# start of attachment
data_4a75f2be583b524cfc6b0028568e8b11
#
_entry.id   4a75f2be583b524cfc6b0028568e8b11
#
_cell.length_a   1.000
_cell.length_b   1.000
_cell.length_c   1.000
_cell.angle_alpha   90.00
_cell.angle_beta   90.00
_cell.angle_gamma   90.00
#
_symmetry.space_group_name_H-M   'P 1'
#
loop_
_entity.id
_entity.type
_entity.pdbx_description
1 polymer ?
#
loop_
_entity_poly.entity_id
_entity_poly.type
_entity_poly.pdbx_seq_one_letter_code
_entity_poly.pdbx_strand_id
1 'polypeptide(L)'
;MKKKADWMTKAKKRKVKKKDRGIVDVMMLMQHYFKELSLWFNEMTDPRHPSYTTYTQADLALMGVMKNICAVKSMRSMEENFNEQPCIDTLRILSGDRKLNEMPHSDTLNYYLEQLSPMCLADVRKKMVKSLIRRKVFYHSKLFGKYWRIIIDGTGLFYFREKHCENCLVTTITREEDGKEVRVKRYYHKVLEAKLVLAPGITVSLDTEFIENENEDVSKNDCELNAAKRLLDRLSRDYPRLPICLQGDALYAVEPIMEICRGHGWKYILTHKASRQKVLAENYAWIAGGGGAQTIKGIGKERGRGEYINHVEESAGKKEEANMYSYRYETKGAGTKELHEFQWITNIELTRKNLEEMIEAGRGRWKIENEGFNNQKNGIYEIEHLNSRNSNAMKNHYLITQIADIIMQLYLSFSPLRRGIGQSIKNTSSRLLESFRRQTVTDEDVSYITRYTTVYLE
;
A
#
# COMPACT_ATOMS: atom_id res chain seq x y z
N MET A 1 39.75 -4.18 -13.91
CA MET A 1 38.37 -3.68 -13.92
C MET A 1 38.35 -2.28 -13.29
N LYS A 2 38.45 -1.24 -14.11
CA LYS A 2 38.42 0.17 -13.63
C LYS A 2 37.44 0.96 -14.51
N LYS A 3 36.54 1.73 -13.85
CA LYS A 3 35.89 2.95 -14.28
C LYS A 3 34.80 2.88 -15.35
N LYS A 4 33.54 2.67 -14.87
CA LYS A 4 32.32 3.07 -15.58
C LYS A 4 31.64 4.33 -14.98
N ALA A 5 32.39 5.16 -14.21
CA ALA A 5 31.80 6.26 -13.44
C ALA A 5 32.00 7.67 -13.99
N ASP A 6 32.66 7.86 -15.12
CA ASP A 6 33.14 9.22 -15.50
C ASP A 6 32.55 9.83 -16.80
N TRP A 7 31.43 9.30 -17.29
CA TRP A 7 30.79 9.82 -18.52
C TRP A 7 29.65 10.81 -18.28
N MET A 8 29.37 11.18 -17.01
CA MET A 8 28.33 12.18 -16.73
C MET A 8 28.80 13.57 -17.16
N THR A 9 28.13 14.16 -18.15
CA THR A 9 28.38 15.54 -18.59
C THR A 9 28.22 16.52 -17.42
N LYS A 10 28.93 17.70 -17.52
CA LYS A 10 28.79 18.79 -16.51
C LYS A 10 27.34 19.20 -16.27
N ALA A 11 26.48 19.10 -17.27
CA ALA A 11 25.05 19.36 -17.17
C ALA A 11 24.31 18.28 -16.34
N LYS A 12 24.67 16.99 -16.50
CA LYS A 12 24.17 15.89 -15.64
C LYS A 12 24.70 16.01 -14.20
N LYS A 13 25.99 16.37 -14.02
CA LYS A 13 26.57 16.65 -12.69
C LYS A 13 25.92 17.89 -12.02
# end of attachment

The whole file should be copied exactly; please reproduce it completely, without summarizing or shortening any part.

data_4a75f2be583b524cfc6b0028568e8b11
#
_entry.id   4a75f2be583b524cfc6b0028568e8b11
#
_cell.length_a   1.000
_cell.length_b   1.000
_cell.length_c   1.000
_cell.angle_alpha   90.00
_cell.angle_beta   90.00
_cell.angle_gamma   90.00
#
_symmetry.space_group_name_H-M   'P 1'
#
loop_
_entity.id
_entity.type
_entity.pdbx_description
1 polymer ?
#
loop_
_entity_poly.entity_id
_entity_poly.type
_entity_poly.pdbx_seq_one_letter_code
_entity_poly.pdbx_strand_id
1 'polypeptide(L)'
;MKKKADWMTKAKKRKVKKKDRGIVDVMMLMQHYFKELSLWFNEMTDPRHPSYTTYTQADLALMGVMKNICAVKSMRSMEENFNEQPCIDTLRILSGDRKLNEMPHSDTLNYYLEQLSPMCLADVRKKMVKSLIRRKVFYHSKLFGKYWRIIIDGTGLFYFREKHCENCLVTTITREEDGKEVRVKRYYHKVLEAKLVLAPGITVSLDTEFIENENEDVSKNDCELNAAKRLLDRLSRDYPRLPICLQGDALYAVEPIMEICRGHGWKYILTHKASRQKVLAENYAWIAGGGGAQTIKGIGKERGRGEYINHVEESAGKKEEANMYSYRYETKGAGTKELHEFQWITNIELTRKNLEEMIEAGRGRWKIENEGFNNQKNGIYEIEHLNSRNSNAMKNHYLITQIADIIMQLYLSFSPLRRGIGQSIKNTSSRLLESFRRQTVTDEDVSYITRYTTVYLE
;
A
#
# COMPACT_ATOMS: atom_id res chain seq x y z
N MET A 1 39.75 -4.18 -13.91
CA MET A 1 38.37 -3.68 -13.92
C MET A 1 38.35 -2.28 -13.29
N LYS A 2 38.45 -1.24 -14.11
CA LYS A 2 38.42 0.17 -13.63
C LYS A 2 37.44 0.96 -14.51
N LYS A 3 36.54 1.73 -13.85
CA LYS A 3 35.89 2.95 -14.28
C LYS A 3 34.80 2.88 -15.35
N LYS A 4 33.54 2.67 -14.87
CA LYS A 4 32.32 3.07 -15.58
C LYS A 4 31.64 4.33 -14.98
N ALA A 5 32.39 5.16 -14.21
CA ALA A 5 31.80 6.26 -13.44
C ALA A 5 32.00 7.67 -13.99
N ASP A 6 32.66 7.86 -15.12
CA ASP A 6 33.14 9.22 -15.50
C ASP A 6 32.55 9.83 -16.80
N TRP A 7 31.43 9.30 -17.29
CA TRP A 7 30.79 9.82 -18.52
C TRP A 7 29.65 10.81 -18.28
N MET A 8 29.37 11.18 -17.01
CA MET A 8 28.33 12.18 -16.73
C MET A 8 28.80 13.57 -17.16
N THR A 9 28.13 14.16 -18.15
CA THR A 9 28.38 15.54 -18.59
C THR A 9 28.22 16.52 -17.42
N LYS A 10 28.93 17.70 -17.52
CA LYS A 10 28.79 18.79 -16.51
C LYS A 10 27.34 19.20 -16.27
N ALA A 11 26.48 19.10 -17.27
CA ALA A 11 25.05 19.36 -17.17
C ALA A 11 24.31 18.28 -16.34
N LYS A 12 24.67 16.99 -16.50
CA LYS A 12 24.17 15.89 -15.64
C LYS A 12 24.70 16.01 -14.20
N LYS A 13 25.99 16.37 -14.02
CA LYS A 13 26.57 16.65 -12.69
C LYS A 13 25.92 17.89 -12.02